Kanga on Shark Tank: 5 Fast Facts You Need to Know

ABC Teddy Giard, Logan LaMance and Austin Maxwell

Kanga is a company owned by five college friends: Logan LaMance, Austin Maxwell, Ryan Frazier, Kyle Self and Teddy Giard. They will be appearing on tonight’s episode of Shark Tank in attempt to gain investors and expand their business.

Kanga’s main product is the Kase Mate, which is an iceless cooler designed to fit around an entire case. The Kanga website states that the Kase Mate can keep drinks cool up to seven hours. Read on to learn more about the company and its plans for the future.

Here’s what you need to know:


1. Kanga Sells Koozies That Hold Entire Cases of Beverages

Kanga’s Kase Mate can fit 12 and 24 packs of beer, and reportedly weighs 45 pounds less than the average cooler. There are several different design options offered for the Kase Mate, including an American star pattern known as “The Maverick” and a Hawaiian pattern dubbed “The Kanaloa.” Each cost $29.95.

On the Kanga website, the founders detail the thought process that went into making the Kase Mate. “We didn’t use our coolers because we didn’t want to have to deal with ice and hauling the huge thing all the way to our tailgate a mile from where we parked,” they recalled. “So, instead, we stopped by the convenience store, grabbed a cold case, and just carried it with us to drink it as it got warm. We found our problem… Warm… Beer… Sucks!”

Kase Mates are made out of “scuba foam” material, and co-owner Logan LaMance recently said that he has plans to patent the material. He has also copyrighted the slogan “Kooler than a cooler.”


2. Kanga Kase Mate Started Out As a Class Project at Clemson University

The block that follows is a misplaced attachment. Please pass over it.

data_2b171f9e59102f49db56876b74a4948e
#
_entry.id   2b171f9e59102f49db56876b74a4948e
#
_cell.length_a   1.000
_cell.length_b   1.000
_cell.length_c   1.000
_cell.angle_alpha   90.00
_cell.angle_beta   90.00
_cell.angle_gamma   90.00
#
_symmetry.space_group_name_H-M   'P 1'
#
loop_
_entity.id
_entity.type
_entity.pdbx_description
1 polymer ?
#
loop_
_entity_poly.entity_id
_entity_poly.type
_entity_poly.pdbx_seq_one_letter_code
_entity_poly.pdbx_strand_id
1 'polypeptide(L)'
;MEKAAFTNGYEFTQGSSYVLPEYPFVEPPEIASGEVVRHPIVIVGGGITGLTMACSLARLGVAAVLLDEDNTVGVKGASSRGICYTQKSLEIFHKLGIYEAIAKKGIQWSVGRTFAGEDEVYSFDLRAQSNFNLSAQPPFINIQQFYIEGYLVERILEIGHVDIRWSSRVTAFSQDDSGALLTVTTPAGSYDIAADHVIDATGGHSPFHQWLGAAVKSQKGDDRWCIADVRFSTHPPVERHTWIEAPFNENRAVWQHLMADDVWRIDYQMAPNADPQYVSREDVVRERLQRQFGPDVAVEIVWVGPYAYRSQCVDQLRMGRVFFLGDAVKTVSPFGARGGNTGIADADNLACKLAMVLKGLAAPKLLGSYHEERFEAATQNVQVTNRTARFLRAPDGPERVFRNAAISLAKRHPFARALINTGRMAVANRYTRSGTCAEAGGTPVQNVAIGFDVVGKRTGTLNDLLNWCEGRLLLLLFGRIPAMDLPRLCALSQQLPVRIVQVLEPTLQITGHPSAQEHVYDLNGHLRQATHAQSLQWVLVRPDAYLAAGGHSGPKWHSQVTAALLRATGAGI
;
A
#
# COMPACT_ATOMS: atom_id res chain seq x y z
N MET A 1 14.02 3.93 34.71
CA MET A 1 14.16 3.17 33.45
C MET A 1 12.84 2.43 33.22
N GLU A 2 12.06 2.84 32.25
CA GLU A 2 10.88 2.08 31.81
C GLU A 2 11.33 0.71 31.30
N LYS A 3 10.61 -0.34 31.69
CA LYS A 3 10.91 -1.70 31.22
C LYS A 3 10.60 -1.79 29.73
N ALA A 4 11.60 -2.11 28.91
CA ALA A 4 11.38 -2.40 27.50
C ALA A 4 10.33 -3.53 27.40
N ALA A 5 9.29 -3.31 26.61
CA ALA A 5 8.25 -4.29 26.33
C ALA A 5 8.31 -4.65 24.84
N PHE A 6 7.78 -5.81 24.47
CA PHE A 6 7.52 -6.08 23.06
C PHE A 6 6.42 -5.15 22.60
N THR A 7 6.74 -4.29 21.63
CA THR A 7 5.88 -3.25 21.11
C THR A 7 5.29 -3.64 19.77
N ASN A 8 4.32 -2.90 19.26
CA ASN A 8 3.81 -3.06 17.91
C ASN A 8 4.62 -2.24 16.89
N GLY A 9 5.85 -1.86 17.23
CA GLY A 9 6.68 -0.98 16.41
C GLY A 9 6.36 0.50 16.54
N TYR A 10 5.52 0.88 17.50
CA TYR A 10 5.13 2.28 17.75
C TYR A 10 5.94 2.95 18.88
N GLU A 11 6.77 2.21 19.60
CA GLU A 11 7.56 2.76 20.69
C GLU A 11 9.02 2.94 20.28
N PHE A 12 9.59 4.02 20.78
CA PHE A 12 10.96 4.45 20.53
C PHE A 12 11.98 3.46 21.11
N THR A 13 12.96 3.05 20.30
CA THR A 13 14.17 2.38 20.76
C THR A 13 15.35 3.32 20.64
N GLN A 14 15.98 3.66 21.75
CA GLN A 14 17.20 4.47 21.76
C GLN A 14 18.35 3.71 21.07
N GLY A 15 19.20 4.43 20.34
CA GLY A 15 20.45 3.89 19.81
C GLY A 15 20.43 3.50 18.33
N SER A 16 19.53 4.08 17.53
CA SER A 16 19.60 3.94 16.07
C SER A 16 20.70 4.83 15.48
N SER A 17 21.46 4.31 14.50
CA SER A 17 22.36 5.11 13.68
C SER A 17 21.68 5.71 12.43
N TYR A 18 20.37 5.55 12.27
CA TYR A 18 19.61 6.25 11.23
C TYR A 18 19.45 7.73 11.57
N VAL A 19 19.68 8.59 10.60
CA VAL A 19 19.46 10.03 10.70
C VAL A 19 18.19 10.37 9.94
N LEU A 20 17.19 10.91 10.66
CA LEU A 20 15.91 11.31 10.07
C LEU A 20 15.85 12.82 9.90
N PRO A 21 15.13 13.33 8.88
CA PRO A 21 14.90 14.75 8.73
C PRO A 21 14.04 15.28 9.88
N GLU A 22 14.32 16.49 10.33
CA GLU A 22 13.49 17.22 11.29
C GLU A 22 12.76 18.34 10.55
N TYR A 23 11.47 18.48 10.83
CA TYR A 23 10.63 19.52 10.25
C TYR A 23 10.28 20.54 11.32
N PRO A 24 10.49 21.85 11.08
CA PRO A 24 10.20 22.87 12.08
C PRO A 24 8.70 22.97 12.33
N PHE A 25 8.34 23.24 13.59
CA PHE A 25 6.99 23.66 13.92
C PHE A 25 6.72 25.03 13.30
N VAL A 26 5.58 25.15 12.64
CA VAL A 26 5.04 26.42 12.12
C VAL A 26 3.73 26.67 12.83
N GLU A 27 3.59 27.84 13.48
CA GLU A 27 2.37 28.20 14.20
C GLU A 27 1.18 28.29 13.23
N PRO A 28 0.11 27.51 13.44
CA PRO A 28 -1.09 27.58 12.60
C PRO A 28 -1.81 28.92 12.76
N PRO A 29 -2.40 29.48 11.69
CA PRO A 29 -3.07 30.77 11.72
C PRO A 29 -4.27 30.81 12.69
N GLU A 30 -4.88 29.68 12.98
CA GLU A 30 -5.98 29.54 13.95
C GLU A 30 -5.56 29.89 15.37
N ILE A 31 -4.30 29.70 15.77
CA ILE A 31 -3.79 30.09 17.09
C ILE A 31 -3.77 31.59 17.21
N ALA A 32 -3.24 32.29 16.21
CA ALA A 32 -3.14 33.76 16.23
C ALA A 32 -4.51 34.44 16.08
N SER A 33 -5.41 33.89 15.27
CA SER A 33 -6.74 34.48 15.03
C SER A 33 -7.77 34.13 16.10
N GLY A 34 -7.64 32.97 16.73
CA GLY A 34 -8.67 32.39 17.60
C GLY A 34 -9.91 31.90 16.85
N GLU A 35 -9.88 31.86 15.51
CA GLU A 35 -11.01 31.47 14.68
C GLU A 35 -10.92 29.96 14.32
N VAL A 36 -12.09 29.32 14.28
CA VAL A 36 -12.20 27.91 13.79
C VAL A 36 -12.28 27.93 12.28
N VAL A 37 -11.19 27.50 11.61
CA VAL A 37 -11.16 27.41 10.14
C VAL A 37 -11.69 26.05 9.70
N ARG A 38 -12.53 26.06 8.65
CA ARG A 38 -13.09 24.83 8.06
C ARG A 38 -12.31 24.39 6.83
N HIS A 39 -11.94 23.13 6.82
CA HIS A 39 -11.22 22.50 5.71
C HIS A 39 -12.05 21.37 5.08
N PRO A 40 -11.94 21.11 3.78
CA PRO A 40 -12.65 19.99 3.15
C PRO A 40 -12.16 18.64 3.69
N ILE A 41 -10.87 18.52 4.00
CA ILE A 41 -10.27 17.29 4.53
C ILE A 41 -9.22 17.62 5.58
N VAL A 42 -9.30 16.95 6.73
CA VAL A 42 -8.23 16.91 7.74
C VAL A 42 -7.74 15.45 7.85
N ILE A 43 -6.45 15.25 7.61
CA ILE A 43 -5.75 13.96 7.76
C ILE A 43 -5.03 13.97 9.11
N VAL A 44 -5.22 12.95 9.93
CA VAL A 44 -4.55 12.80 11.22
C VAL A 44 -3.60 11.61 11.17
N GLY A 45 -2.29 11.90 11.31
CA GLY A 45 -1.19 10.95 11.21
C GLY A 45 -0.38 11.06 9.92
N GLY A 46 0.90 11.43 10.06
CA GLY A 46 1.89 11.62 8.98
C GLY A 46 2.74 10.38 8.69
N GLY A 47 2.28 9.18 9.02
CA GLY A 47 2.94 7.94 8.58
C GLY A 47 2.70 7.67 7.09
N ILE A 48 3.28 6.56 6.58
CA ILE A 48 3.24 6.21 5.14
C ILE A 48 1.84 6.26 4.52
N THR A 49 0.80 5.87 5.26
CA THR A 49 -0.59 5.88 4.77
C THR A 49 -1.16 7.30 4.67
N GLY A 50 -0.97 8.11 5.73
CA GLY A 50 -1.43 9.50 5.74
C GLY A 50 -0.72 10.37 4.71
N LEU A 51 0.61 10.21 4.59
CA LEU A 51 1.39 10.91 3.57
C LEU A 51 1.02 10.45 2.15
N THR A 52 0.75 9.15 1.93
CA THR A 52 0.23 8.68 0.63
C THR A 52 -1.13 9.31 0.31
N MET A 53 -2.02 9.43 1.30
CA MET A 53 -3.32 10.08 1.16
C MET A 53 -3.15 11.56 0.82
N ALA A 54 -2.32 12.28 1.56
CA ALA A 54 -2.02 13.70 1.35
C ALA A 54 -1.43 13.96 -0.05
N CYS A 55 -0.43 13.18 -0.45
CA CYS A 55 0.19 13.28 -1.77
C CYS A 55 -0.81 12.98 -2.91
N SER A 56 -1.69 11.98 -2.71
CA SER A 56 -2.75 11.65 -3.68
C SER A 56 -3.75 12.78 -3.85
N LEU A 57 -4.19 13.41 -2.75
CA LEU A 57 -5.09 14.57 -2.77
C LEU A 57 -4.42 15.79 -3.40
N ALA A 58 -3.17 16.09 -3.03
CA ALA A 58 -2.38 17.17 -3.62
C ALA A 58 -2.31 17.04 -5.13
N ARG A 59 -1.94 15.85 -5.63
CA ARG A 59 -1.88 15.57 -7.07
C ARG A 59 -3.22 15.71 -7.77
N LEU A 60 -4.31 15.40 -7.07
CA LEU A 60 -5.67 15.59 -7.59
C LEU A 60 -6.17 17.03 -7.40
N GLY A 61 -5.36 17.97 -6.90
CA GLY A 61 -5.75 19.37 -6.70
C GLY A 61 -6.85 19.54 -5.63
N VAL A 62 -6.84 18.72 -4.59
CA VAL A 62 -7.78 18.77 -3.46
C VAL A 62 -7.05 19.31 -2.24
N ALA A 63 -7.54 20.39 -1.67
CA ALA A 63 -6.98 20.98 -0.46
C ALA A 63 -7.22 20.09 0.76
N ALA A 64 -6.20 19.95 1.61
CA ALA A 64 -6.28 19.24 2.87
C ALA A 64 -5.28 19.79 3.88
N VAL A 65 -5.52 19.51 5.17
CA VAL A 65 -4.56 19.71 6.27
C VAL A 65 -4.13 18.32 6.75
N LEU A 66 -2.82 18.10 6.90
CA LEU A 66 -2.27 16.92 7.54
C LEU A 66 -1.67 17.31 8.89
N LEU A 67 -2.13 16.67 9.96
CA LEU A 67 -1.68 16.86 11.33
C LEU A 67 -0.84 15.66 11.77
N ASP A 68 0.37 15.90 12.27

During an interview with Greenville News, LaMance recounted the origins of the Kase Mate. He said that it came about while he was earning his business degree at Clemson University. “I saw somebody put a beer in a koozie, and I thought ‘Wow! You can take a beer from something that makes it cold and put it into something to keep it cold,’ ” LaMance said. Inspired to create a device that kept entire cases of beer cold, he partnered with four friends to build it for a class project.

While LaMance only received a B for the project, he was convinced that he had a viable moneymaker on his hands, and set out to manufacture and market it. “I’ve seen tons of other ideas to keep beer cold, but nothing like this,” he said. “This all revolves around using the case and original packaging.”

LaMance, along with Maxwell, Frazier, Self and Giard, tinkered with their original design, and got it to the point where it would keep drinks (alcoholic and non-alcoholic) cold for longer periods of time. They received the additional funding needed through a Kickstarter campaign.


3. They’ve Already Landed Sponsorship Deals with Home Depot & Bud Light

According to Capital Gazette, Kanga has already landed a sponsorship with Bud Light, along with partnerships with Home Depot and Wicked Weed Brewing. They are now working on custom designs for Bud Light, and are in negotiation with other breweries to sell a line of themed Kase Mates that can be purchased online. Their reach, as far as retail stores are concerned, currently sits at 40 locations.